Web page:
OutSystems released a new version of our integrated development environment (IDE), Service Studio, at the end of July 2021. Before the release, we shared a month of content on how our UX/UI Team tackled this project while building and implementing their very own Product Design System to create a delightful experience for all users.

As part of this series, we interviewed our UX/UI Team Lead, Andreia Mesquita, about how OutSystems built its UX culture, Runtime Experience Team Lead Miguel Nicolau explained why accessibility is even more important now in these Covid times, and the Team Lead of the Product Content Team, Marina Calado, showed why writing the words that matter is vital to establishing a UX writing practice.

Spoiler alert: users like illustrations on product interfaces! Trust me, we’ve done enough research and testing by now to state this with confidence. But why did we, the User Experience (UX) group at OutSystems, wanted to include illustrations in our product?

Let me draw you a picture. At OutSystems, we’re all about crafting awesome products that users will love — that is our mission, our North Star. As a UX group, we want to design delightful, frictionless, and easy-to-use experiences. And, of course, we want them to be visually appealing. We know we can reach for this star, and that is the path that drives us every day.

So, how does including illustrations in our product help us reach our goal? First, let’s look at the definition of illustration in the dictionary:

something that serves to illustrate: such as
a) a picture or diagram that helps make something clear or attractive

b) an example or instance that helps make something clear

(Source: Merriam-Webster.)

Much more than a spark of visual delight, illustrations are also a great tool to erase friction in digital products. They achieve this by clarifying specific interface concepts, making the user tasks more straightforward. An illustration can simplify the user steps, focusing the person’s attention on what really matters: using the product to meet their needs.

Besides this goal, illustrations are also used in the OutSystems ecosystem to create a strong sense of unity and delight across our different products.

But, as you might have guessed from this article’s title, at OutSystems, we make decisions based on data — not opinions. Do users value the presence of illustrations in our products, or are we just eager to add visuals to the interface? To find out, we ran a few tests on usertesting.com. And guess what? Our assumption was correct: users do enjoy illustrations on product interfaces! Let me explain how we got to this conclusion and walk you through some numbers.

Illustrations: In or Out? We Asked the Users

In our minds, we knew that illustrations could be a great tool to craft engaging and humanizing user experiences while also helping users interpret the page they were navigating.

Let’s look at a particular example. In a few of our products, users need to authenticate themselves by logging in or registering if they don’t have an account yet. This is a great way to create an impact and engage with the user. But we wanted data to back this up.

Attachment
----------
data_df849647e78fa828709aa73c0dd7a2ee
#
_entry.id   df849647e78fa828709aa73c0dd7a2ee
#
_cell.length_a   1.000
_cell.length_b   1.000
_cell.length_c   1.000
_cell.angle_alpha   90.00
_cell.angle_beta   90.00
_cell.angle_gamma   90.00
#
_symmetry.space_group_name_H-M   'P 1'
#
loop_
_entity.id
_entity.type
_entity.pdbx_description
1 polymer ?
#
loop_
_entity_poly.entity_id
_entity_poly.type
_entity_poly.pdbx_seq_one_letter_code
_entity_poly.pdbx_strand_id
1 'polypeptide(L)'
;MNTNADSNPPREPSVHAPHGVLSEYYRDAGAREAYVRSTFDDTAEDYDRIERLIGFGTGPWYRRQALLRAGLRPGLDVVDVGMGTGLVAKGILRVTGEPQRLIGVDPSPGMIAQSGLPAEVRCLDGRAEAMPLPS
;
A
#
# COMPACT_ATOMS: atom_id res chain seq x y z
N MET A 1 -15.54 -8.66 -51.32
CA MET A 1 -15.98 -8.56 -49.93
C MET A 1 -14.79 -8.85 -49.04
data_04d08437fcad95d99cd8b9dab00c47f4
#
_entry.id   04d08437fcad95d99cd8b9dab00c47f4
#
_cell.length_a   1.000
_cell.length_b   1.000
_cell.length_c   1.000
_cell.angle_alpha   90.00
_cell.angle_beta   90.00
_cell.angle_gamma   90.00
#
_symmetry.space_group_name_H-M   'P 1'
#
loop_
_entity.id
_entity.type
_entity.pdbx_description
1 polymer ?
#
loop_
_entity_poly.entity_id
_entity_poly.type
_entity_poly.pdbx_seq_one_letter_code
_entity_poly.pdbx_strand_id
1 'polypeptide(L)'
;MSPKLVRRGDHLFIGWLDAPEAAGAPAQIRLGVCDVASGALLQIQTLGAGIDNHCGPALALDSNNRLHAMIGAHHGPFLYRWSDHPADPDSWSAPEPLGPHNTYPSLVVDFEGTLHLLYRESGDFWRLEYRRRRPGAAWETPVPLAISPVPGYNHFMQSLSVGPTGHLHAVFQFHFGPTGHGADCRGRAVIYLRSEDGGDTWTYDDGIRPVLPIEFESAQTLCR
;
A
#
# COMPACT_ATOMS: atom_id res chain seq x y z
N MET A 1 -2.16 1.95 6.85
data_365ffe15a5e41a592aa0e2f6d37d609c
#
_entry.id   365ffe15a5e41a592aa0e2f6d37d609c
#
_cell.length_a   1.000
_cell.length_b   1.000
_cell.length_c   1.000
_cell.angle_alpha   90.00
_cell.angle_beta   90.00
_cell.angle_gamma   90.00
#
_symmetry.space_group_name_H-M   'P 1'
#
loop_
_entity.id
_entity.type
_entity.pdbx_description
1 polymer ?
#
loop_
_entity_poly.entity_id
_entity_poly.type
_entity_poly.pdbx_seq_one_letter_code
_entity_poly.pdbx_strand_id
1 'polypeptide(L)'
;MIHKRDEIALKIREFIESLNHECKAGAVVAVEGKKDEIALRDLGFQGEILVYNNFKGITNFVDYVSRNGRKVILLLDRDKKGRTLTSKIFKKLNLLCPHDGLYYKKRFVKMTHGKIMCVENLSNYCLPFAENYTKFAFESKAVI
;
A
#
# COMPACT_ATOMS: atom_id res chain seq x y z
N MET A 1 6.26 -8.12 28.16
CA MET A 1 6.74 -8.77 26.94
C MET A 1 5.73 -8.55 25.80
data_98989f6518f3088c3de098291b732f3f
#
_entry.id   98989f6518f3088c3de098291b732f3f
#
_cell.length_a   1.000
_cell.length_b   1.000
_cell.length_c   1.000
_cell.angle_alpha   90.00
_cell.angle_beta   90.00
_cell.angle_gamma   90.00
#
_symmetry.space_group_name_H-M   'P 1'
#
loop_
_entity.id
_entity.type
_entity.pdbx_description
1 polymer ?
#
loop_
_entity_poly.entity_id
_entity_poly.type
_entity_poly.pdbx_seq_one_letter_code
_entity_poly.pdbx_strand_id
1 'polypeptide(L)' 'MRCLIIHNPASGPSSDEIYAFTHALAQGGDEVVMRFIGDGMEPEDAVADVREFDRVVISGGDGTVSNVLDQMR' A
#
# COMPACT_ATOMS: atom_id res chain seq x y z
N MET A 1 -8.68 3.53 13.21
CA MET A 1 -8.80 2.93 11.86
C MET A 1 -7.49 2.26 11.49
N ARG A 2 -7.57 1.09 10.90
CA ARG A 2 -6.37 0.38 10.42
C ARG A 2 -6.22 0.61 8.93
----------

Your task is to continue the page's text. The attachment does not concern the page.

With the great help of our Research Team, we launched some preference tests to understand which login version the users gravitated to: the one with a human figure (A), the one with objects (B), and finally, the one with no illustrations at all (C).

Preference tests for Login screens (Meanwhile, we improved the illustrations, but we’ll approach this in a future blog post. Stay tuned!)

When asked about “Which Login screen worked better for you?”, 93% of the tested users preferred the ones with illustrations (A and B). Great! We also gathered some qualitative feedback. Let’s check what the users said about version A (60 percent of tested users preferred this version):

User 16 - “I felt as though the image portrayed [human figure] was more appealing.”

User 24 - “ I chose [version A] because I was more drawn to it. Maybe it's because of the figure of a human being [...]. [Other options] seem very impersonal.”

We also wanted to understand why we needed to have illustrations in our products, so we picked up one common use: the empty state, a moment in the user’s experience with nothing to display in the user interface (UI).

We applied the same logic and asked our users for their impressions on three versions of the same screen: one empty option, one with an object-based illustration, and a third version of the same screen but with a human figure. This way, we could better understand what our users valued once they were already using the product after logging in.

Preference tests for empty states

In this particular scenario, we reached an interesting conclusion. Although users appreciated the illustrations, they thought that the object-based picture (B) was clearer when compared to the human version (A). It helped them understand the page more quickly and directly, immediately realizing what the main task was.

Such a conclusion only reinforced our drive. It turns out, illustrations play an essential role in the products. After discovering this, we started applying this breakthrough to a large part of our products. Now, you’ll find illustrations in a big slice of the OutSystems ecosystem.

But this is an ever-evolving process, and our goal is to continue crafting delightful products for our users, allowing them to have the most frictionless and pleasant experiences! And, hopefully, a clearer picture of our product.

We did this work in collaboration with different designers. Big kudos to Bruno Figueiredo, Margarida Ramos, and Rita Matos!

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